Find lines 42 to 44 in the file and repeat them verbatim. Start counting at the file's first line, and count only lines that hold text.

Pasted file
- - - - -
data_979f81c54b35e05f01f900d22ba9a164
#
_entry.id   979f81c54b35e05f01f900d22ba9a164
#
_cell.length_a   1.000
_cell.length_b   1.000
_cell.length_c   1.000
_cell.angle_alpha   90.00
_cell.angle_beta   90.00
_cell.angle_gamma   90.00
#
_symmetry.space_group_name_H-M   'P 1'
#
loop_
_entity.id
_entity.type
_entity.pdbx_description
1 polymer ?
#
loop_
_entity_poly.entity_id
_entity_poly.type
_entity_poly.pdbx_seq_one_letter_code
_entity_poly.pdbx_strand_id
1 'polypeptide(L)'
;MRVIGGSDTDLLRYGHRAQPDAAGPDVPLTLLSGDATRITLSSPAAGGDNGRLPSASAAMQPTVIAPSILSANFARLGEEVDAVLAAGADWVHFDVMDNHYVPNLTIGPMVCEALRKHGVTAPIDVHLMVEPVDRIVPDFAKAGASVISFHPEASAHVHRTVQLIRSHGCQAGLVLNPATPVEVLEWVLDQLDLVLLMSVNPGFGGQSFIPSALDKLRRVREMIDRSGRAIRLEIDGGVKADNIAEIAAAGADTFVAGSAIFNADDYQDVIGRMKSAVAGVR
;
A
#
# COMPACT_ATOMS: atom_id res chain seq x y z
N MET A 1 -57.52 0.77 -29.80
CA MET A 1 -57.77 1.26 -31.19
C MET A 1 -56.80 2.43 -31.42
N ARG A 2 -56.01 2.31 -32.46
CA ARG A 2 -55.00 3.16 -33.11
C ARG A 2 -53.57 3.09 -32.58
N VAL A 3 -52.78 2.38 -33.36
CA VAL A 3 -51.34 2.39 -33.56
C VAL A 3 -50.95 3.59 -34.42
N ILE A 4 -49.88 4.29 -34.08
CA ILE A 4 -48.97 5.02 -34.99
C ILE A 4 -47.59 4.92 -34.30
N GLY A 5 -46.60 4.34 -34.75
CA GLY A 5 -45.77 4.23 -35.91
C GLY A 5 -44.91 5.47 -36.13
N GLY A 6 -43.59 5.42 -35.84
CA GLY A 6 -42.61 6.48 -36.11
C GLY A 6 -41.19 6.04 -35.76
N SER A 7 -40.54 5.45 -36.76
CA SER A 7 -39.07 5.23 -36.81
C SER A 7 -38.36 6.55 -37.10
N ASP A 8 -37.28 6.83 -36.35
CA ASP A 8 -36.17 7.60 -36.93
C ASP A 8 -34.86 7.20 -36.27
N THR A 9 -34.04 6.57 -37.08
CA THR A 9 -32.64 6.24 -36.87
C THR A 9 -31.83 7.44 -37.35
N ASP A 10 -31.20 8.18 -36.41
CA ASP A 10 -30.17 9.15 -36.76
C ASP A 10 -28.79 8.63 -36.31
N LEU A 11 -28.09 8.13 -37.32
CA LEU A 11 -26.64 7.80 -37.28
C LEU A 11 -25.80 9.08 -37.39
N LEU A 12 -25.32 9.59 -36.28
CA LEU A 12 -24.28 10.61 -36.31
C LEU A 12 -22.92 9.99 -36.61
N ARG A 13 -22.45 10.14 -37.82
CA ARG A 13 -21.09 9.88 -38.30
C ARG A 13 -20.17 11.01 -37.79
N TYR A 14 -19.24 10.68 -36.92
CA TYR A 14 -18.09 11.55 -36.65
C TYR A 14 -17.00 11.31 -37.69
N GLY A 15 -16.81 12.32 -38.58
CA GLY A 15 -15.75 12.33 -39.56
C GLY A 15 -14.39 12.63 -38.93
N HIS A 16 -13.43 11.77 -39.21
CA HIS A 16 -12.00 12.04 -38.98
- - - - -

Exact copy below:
C ILE A 4 -47.59 4.92 -34.30
N GLY A 5 -46.60 4.34 -34.75
CA GLY A 5 -45.77 4.23 -35.91